Membrane sweeping or membrane stripping is often mentioned at the end of pregnancy as a way of starting labour. It certainly sounds rather uncomfortable but what does it really involve and does it actually make any difference? Here are the facts to help you decide whether membrane sweeping is the right choice for you.
First, the physiology of membrane sweeping.
The very bottom of your uterus is called the cervix. The cervix sticks out slightly into the top of your vagina. When you aren’t in labour the cervix is pointing around towards your back rather than forwards directly towards the exit. This is good, because it reduces the risk of infections and damage to the cervix from anything entering the vagina.
The cervix is about 3cm long and has a firm consistency rather like the end of your nose. As it is 3cm long, it is like a tube with one entrance in your vagina and the other one opening into the uterus where the baby is.
The body is really clever and protects the baby from infection by filling this tiny tube with a mucousy jelly which catches any nasty bacteria trying to enter the uterus and cause an infection.
The baby is also surrounded by a bag of waters which sits against the lining of the uterus and protects the baby from infection, small bumps and jolts or pressure changes due to contractions.
The purpose of membrane sweeps
Although we don’t know lots about what starts labour, we do know that levels of natural prostaglandins rise in your body when labour begins. We also know that putting artificial prostaglandins up into the top part of your vagina can soften the cervix and start opening it up. These artificial prostaglandins are used as part of the induction of labour process at most hospitals when we want to start labour for any reason.
Natural prostaglandins can also be released by peeling the bottom part of the bag of waters gently away from the wall of the uterus. This is known as membrane sweeping or membrane stripping.
Research currently suggests that membrane sweeping can reduce the length of a pregnancy by about one week. This means women who have sweeps often go into labour earlier than they might have done without a sweep. If a sweep is successful, you are likely to go into labour within 48-72 hours of the process.
Policies differ between hospitals and care providers about when sweeps are offered and how many can be done for each woman. Please check with your midwife or health care provider for your local information.
The process of sweeping the membranes
Sweeping the membranes involves a vaginal examination. You will need to take off your underwear and lie down on the bed, covered with a sheet. Partners are welcome to stay with you, sitting at the head end of the bed and holding your hand if you wish.
The midwife or doctor will ask you to bring your ankles together and your heels up towards your bottom so that your knees bend. You will then be asked to let your knees flop open to either side.
The midwife will then insert two fingers of her gloved hand into your vagina using lubricating jelly to reduce the discomfort. She will need to reach the cervix, so if it is still pointing towards your back, she may ask you to put your hands into fists and put them under your bottom. This tilts your pelvis and makes it easier to reach a cervix that is pointing backwards.
When the midwife reaches the cervix with her fingers, she will try to put her finger through the tube of the cervix and into the uterus, where she will be able to feel the baby’s head through the bag of waters! She will then move her finger in a circular motion between the bag of waters and the wall of your uterus. When she does this, she peels the bag away from the wall which makes the body release natural prostaglandins.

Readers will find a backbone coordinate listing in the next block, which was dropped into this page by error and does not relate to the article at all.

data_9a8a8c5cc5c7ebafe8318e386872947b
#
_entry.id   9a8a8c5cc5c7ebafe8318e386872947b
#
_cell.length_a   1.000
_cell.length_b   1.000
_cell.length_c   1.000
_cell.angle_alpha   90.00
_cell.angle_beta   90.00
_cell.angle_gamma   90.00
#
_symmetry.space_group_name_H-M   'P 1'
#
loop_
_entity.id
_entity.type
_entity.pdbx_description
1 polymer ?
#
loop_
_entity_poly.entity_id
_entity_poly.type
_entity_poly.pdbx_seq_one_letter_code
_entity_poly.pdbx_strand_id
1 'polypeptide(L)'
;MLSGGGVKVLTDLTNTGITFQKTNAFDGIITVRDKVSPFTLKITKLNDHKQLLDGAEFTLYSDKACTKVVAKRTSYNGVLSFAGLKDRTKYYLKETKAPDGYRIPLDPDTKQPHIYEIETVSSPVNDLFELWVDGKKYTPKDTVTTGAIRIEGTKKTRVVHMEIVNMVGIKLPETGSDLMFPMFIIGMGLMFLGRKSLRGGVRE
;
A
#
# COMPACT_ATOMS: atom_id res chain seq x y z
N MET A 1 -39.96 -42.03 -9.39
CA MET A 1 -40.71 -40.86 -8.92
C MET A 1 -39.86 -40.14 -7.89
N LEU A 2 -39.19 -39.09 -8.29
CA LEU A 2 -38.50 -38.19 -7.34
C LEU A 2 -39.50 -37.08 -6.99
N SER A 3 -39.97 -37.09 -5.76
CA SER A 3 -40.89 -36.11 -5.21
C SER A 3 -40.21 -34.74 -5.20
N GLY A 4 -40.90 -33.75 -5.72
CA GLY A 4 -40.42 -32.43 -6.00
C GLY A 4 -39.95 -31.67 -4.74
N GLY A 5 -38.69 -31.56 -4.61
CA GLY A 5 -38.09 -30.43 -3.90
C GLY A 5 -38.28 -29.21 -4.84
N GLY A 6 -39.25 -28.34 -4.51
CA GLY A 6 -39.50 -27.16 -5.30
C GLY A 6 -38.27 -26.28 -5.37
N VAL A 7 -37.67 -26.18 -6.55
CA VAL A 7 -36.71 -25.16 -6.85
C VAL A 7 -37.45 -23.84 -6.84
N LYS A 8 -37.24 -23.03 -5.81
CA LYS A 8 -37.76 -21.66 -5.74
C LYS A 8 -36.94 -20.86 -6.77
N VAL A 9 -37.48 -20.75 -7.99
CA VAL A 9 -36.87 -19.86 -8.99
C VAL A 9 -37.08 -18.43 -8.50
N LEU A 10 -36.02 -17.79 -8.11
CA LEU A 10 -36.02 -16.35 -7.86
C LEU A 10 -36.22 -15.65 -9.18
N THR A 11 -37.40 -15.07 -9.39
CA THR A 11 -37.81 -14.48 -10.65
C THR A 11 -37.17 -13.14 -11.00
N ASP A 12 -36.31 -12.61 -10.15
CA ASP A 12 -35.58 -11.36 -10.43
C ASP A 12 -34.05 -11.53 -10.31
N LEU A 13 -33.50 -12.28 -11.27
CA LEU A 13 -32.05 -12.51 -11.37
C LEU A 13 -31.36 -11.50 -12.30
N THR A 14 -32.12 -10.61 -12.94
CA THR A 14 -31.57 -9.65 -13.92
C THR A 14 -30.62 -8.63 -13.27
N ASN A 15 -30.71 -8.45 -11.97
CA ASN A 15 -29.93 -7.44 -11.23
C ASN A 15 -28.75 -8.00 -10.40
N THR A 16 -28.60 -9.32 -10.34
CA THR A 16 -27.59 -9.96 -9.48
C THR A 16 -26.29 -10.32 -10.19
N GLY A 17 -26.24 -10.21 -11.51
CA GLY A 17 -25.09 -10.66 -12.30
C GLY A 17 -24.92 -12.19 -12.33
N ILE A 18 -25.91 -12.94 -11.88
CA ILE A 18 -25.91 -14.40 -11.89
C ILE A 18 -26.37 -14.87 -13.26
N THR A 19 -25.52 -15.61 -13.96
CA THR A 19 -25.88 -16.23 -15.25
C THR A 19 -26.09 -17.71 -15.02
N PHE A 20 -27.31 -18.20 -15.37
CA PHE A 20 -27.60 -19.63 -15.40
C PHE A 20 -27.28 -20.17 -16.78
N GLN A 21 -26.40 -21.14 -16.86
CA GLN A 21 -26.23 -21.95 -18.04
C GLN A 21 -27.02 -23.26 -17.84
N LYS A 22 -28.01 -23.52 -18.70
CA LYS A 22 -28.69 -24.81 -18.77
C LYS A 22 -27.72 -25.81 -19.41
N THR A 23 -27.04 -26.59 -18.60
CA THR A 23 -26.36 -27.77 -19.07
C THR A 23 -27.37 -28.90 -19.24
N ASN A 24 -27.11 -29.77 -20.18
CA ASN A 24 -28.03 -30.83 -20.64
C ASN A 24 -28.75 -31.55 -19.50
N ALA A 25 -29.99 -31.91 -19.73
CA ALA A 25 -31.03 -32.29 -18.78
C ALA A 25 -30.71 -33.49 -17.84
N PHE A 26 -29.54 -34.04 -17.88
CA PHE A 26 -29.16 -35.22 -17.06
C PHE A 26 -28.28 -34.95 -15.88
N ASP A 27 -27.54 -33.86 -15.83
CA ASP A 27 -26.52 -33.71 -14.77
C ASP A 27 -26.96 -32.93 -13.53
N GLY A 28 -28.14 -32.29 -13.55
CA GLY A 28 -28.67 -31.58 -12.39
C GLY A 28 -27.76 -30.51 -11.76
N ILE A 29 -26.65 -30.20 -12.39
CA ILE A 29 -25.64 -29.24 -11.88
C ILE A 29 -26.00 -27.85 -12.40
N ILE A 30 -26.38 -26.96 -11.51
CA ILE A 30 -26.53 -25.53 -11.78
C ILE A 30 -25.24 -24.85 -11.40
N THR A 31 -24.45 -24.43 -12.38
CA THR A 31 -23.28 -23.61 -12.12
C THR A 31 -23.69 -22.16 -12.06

What happens if membrane sweeping isn’t possible?
Sometimes, the midwife may not be able to reach the cervix. In other cases, the cervix may be so tightly closed that she can not reach through it to get to the bag of waters and sweep it away from the wall of the uterus. Unfortunately, we don’t know what we will find until we try. However, if the midwife can’t reach the cervix or through it to the uterus, giving the cervix and the area around it a gentle massage with her fingers may be helpful in softening and stretching the fibres of the cervix. This may make it more responsive to any tightenings or contractions you may have. It may also start the cervix softening so that in another few days the cervix is open enough to sweep the membranes.
After the membrane sweep
Once the examination is over, you may notice some heavier vaginal discharge, so it’s worth bringing a maternity pad with you to your appointment to wear home. You may also note a tinge of blood in the discharge. This is very common as when the midwife puts her fingers through the cervix it opens slightly more and small blood vessels called capillaries break. This bloody discharge should only be a small amount, so please contact your care provider if it seems heavy to you or you are worried.
It’s important to stay as upright and as active as possible after a membrane sweep. This pushes baby’s head down onto your cervix, which will already have been stimulated by the sweep. More stimulation will help your body produce more prostaglandins and start the hormone oxytocin flowing. Oxytocin causes contractions, which is exactly what we want! Perhaps try a good long walk, or bounce around the house on a birthing ball.
While you wait for the membrane sweep to work, why not read some of my other posts? You can find out my top tips for early labour here. The NHS website also has great information on induction of labour and choices when labour reaches 41 weeks. Read that here.